Court Appointed Special Advocates are important volunteers who advocate for children who have entered the foster care system due to abuse or neglect.
CASA was first established nationally in Seattle in 1976.
“David Soukup, a superior court judge in Seattle, became greatly concerned about making decisions that had significant impact on dependent children’s futures, so he created a plan to train and appoint community volunteers to research the best interests of children in cases of abuse and neglect,” said Judy Walker, executive director of CASA for the Cross Timbers Area. “He needed to be sure he was getting all the facts and that the long-term welfare of children was represented, so he depended on these volunteers to make informed recommendations to the court about getting children in safe, permanent homes as soon as possible. Today, that judge’s idea has evolved into one of the largest volunteer organizations in the country.”
In the Cross Timbers area, the seed for CASA was planted at a community leader meeting by Lore Dietrich on Oct. 18, 2001 with 16 people in attendance.
By April 11, 2002, the program board was formed and bylaws were drafted. Articles of incorporation of CASA for the Cross Timbers area was filed in the office of the secretary of state of Texas on May 7, 2002.
“CASA had come into full existence in Erath County. Office space was rented and the newly hired executive director assumed her role with an anticipated budget of $40,800. Volunteers were recruited and the first two were sworn in by Judge Don Jones in January 2003. The program expanded into Bosque and Hamilton counties in early 2004 and into Eastland County in early fall 2005,” Walker said.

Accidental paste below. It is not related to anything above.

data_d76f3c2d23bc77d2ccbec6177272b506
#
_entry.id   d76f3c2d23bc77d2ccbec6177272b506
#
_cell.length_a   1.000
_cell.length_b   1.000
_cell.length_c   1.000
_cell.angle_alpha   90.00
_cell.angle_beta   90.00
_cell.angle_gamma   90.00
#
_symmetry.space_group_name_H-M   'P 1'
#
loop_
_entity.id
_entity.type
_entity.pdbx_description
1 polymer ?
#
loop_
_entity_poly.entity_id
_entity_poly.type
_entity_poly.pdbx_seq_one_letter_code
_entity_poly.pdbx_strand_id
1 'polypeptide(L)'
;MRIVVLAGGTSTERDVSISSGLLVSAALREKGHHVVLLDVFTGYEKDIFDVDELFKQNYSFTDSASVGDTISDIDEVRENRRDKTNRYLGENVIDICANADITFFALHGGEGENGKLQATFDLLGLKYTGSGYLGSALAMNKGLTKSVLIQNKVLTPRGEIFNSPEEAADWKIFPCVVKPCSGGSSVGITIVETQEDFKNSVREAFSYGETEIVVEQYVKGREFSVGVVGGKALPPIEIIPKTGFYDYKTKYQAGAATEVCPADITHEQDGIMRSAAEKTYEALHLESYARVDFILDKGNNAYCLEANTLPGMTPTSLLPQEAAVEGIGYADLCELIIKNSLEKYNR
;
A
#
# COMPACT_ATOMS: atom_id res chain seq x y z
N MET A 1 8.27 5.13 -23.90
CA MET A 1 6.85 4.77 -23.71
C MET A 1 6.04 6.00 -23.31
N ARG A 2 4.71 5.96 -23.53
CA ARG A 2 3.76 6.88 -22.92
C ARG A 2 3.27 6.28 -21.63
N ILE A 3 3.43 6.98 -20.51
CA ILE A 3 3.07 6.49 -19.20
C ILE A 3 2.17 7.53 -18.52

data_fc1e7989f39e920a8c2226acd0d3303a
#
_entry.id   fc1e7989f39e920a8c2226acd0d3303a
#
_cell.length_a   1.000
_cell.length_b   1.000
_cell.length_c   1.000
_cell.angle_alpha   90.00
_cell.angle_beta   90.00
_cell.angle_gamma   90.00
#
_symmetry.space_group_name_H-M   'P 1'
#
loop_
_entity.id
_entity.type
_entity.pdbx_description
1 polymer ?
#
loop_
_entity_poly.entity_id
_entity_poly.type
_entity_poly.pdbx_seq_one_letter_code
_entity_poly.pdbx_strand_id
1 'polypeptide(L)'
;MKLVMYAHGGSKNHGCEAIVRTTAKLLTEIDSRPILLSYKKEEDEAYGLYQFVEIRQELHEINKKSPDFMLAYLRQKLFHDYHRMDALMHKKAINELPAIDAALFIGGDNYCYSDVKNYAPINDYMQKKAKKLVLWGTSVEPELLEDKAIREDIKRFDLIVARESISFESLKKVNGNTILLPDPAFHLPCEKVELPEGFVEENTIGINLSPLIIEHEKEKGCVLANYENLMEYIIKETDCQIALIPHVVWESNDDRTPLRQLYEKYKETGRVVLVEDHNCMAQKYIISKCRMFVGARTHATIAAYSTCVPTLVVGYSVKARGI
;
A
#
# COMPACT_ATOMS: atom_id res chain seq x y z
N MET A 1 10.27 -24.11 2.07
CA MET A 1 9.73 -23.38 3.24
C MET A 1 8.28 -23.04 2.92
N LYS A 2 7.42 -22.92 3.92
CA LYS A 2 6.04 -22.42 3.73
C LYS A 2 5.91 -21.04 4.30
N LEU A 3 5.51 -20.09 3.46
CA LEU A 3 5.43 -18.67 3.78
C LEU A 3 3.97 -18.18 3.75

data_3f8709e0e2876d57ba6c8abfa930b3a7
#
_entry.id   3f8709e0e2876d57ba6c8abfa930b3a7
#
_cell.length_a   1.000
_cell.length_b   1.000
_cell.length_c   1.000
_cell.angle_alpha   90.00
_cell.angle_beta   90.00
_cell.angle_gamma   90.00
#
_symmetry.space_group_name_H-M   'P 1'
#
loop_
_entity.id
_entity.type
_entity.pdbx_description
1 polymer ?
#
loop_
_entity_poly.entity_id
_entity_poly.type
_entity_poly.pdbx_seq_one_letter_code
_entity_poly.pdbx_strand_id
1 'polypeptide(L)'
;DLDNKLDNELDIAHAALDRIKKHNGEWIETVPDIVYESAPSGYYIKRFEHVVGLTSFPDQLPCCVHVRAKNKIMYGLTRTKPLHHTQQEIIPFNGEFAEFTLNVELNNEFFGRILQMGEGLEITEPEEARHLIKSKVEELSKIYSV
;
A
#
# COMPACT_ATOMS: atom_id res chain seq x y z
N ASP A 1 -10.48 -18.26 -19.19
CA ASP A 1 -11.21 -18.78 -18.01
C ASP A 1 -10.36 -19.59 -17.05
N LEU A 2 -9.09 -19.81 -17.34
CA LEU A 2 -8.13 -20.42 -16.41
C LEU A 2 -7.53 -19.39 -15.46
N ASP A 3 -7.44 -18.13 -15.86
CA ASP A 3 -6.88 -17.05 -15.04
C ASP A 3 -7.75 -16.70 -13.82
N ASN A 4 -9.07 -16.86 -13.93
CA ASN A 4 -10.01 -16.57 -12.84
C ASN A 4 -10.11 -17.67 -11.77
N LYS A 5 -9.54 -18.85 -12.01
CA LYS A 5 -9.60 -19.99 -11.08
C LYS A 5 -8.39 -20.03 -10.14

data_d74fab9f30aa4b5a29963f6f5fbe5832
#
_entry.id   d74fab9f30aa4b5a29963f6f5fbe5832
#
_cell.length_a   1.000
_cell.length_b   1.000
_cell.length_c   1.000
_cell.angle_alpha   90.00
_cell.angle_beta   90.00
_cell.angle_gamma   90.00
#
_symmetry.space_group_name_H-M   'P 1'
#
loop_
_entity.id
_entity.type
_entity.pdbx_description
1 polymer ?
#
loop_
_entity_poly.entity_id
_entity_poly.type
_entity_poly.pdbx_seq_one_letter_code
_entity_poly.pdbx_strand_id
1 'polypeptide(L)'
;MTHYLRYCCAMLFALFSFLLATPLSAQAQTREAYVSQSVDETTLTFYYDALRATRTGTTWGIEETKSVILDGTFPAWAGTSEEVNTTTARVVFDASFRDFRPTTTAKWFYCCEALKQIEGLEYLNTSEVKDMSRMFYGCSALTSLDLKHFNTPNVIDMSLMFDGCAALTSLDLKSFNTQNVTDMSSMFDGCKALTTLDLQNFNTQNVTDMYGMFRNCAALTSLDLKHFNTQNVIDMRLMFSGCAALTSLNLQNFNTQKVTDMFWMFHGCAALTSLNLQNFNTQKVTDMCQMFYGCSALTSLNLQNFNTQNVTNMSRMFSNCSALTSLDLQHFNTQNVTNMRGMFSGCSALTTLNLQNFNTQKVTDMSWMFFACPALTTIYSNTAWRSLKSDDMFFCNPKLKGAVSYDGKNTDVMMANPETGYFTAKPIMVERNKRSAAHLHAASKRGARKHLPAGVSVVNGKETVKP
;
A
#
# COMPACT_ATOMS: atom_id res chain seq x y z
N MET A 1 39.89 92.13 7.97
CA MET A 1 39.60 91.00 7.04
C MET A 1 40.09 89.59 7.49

Dietrich served on the planning committee, was an officer on the first board and was one of the two first volunteers to be trained and sworn in to serve the foster children in Erath County. She has remained active in CASA CTA until last month.
“CASA CTA has grown from a volunteer-staffed organization to an important part of the family court system staffed by four dedicated employees along with a volunteer corps of more than 30,” Walker added.
In 2018, CTA served 160 children in 102 cases. In 2017, CTA served 196 children in 110 cases. For 2019, CTA has served 99 children in 65 cases.
Walker encourages the Cross Timbers area to volunteer to become a CASA advocate.
“Based on the numbers as of today, we anticipate the number we will serve this year to be high. This greatly increases our need for volunteers,” Walker said.
CASA volunteers get to know the child and gather information from everyone involved in his or her daily life including family members, foster parents, teachers, doctors and social workers. CASA volunteers use the information they gather to report to the judge, advocating for the child’s physical and emotional needs.
In order for someone to become a CASA volunteer, they must be able to pass extensive background checks, be willing to commit to at least one year, be effective communicators, both orally and in writing and be willing to participate in an in-depth training program.
To learn more about CASA, call 254-965-6610 or visit casacta.org.